In the Battle of the Atlantic the advantage had now shifted decisively in favour of the Allies. In an ever more desperate attempt to halt the waves of men and munitions that were arriving in Europe from America, the Nazis kept sending U-boats to sea. It was by no means an entirely one sided battle – but the chances of survival for an U-boat crew were becoming increasingly slim. Allied air cover, together with much improved radar, now extended across the the ocean.
On the 9th April a US anti submarine Task Group 22.3 led by the USS Guadalcanal had caught the U-515 on the surface and successfully sunk her following a five hour hunt. In doing so they captured Kapitänleutnant Werner Henke, a Nazi hero awarded the Knights Cross with Oak Leaves. Henke was later to be shot and killed while attempting to escape from a detention facility at Fort Hunt, Virginia.
The very next day planes from the Task Group found and sunk another U-boat, U-68:
10th April 1944 0625
VT24 (Lt. S.G. Parsons) flying on instruments at 300′ following radar indication picked up at 8 miles broke into a clear spot and sighted U/B. Sub put up heavy anti-aircraft fire, but with VF4 (Lt. R.K. Gould) strafing, VT24 and VT22 (Lt. H.E. Hoerner) delivered a series of attacks, the last two after the U/B had submerged.
There followed a terrific underwater explosion, with large air bubbles, debris, oil, battery acid, torpedo air flasks and several survivors coming to the surface and again a large glowing light underwater. VT30 then out of ammunition stayed over the scene giving a blow-by-blow description. Sinking occurred at 3325′N 1859′W (corrected by Nav. LAN). Submarine was U-68, Captain Loutzinas, outbound.
There was just one survivor from U-68, 19 year old Seaman 2nd Class Hans Kastrup who had been manning the deck gun. He only survived because he was left behind when U-68 made an emergency dive. The hatch was slammed shut just in front of him – and he was left swimming in the sea with an unconscious casualty. This was the account he gave to US Naval Intelligence:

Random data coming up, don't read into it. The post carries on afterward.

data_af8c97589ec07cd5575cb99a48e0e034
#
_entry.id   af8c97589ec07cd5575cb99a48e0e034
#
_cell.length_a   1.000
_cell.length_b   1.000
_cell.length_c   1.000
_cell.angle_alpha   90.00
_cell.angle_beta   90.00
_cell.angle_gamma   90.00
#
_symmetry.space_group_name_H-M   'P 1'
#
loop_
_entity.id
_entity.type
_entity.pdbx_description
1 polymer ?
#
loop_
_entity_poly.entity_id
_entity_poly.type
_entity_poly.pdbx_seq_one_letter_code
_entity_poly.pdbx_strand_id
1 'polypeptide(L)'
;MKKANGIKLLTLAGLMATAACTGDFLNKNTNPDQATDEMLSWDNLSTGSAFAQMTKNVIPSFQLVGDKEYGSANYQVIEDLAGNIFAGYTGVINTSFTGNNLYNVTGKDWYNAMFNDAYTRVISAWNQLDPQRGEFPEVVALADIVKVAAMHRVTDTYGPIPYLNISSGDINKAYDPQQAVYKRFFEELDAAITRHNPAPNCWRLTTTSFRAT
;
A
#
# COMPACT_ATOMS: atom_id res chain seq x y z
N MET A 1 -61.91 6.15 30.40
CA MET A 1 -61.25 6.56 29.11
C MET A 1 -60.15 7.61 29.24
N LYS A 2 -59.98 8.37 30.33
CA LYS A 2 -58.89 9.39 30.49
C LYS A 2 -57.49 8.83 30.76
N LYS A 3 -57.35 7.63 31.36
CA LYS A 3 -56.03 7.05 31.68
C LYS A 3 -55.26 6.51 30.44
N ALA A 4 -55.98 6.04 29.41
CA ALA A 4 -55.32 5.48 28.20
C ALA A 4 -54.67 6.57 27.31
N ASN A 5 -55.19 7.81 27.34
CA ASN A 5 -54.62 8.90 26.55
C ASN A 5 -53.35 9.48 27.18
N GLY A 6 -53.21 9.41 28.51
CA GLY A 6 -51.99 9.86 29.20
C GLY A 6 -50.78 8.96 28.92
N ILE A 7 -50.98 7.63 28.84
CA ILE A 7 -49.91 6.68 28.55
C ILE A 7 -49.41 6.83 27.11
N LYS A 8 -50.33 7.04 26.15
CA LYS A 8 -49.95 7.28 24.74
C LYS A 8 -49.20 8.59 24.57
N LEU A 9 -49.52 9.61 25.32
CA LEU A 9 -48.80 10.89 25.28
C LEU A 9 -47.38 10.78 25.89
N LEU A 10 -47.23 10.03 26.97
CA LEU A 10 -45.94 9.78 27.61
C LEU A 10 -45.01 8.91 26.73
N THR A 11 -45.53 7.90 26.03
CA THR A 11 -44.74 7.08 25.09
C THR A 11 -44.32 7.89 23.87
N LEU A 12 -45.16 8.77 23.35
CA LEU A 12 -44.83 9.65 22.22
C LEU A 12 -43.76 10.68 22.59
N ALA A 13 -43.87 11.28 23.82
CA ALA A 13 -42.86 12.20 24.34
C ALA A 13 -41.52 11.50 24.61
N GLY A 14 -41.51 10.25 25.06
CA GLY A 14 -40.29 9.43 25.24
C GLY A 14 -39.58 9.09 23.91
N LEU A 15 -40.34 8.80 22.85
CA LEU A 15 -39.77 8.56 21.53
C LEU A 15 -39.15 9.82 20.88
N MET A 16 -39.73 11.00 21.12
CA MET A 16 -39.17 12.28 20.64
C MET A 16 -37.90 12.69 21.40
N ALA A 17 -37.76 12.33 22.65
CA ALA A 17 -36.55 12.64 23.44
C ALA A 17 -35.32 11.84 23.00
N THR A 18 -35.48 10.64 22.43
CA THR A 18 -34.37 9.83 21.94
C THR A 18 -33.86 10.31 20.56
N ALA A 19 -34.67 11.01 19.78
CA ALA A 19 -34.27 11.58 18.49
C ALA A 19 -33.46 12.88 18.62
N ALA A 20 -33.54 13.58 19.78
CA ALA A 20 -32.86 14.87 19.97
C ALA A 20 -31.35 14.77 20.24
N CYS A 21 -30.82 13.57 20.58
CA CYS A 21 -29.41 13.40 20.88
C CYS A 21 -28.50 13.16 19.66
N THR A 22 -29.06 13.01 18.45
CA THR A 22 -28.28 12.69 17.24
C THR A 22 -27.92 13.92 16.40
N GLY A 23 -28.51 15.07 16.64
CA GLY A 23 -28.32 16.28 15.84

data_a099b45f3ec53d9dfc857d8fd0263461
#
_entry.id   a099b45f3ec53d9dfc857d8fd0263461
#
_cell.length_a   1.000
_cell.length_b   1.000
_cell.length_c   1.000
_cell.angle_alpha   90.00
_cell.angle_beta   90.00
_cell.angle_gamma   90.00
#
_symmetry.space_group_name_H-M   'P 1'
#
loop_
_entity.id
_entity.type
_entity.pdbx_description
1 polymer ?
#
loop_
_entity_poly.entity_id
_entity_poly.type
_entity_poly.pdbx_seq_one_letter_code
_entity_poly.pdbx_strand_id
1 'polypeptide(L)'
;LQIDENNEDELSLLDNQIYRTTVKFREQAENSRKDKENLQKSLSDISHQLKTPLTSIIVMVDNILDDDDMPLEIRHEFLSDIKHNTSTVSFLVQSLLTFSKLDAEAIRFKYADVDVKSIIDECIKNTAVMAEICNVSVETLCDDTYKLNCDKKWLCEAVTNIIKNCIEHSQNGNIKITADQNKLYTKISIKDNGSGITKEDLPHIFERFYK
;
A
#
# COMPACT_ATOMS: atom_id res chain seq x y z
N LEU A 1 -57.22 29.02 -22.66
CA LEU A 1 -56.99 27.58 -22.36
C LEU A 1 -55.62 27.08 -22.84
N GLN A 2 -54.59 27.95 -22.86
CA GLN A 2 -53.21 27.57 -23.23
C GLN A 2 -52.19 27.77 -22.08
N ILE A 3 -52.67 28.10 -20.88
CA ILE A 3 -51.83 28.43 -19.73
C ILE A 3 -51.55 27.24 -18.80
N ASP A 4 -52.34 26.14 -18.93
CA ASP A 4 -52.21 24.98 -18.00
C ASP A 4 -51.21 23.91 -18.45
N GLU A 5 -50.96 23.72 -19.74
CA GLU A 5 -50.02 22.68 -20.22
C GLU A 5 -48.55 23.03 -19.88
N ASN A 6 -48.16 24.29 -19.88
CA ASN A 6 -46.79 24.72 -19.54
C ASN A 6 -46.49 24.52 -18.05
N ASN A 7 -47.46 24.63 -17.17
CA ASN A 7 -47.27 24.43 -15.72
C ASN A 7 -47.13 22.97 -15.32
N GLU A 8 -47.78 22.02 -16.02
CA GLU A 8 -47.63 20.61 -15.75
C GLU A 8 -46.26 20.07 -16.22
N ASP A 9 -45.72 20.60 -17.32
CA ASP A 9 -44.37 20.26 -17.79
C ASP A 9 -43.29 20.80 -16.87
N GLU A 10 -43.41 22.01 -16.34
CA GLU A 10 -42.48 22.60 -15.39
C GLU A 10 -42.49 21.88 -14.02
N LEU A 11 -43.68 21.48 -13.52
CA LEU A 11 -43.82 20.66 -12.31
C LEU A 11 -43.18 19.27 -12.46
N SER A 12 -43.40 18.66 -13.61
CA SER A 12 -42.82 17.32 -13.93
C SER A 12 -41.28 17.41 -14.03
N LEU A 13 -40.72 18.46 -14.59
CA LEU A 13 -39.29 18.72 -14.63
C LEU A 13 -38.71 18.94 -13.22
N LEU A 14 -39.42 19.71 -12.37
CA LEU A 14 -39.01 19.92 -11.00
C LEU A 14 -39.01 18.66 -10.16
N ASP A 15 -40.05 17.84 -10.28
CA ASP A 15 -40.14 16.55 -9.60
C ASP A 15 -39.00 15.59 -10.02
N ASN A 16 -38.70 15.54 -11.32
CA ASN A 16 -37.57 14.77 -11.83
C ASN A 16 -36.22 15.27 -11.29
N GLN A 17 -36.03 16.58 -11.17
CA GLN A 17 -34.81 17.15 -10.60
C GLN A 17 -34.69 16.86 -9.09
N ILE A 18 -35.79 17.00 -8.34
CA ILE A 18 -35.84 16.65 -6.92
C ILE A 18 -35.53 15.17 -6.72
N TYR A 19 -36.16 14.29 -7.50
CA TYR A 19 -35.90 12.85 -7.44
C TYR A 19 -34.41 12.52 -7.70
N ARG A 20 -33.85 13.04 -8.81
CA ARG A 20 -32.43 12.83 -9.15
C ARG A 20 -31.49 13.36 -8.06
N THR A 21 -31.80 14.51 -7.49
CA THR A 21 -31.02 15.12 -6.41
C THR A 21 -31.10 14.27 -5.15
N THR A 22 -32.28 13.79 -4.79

The survivor stated that U-68 was proceeding fully surfaced early on the morning of 10 April when a lookout reported the approach of enemy aircraft. The deck guns were ordered manned and the survivor took his station at the 37 mm. gun, which he served.
In the ensuing action, 200 rounds were fired from this gun but, in the general confusion, the survivor could not ascertain what damage was done to the U-boat or to the planes. He recalled 4 distinct attacks, a strafing run from astern, and an attack by a plane crossing the U-boat from the starboard beam. He did not know how many planes attacked U-68 at this time.
Suddenly, the siren was sounded for a crash dive. The survivor helped secure the 37 mm. gun and then noticed that one of the gunners had been wounded. He struggled forward with the wounded man,attempting to bring him into the boat. As they approached the conning tower hatch, it was slammed shut and the U-boat began to submerge. In a moment, the 2 men were in the water, pulled under by the suction, but clear of the boat.
The survivor, whose life jacket had been punctured by bullets and was comparatively ineffective, remained with the wounded man for some time. The latter, wounded in the stomach and leg, had turned very pale and was unconscious. The sole survivor stated that 2 planes came over after he had been in the water for a few minutes and dropped more depth charges; finally, one of the planes dropped a rubber boat. The survivor lost consciousness shortly thereafter from the effort of supporting himself and the wounded man in the water.
For the full original reports see U-boat Archive.
The task Group included the USS Pope (DE-134) whose crew were having a rather better war than the crew of USS Pope (DD-225), which had been sunk at the Battle of the Java Sea in 1942.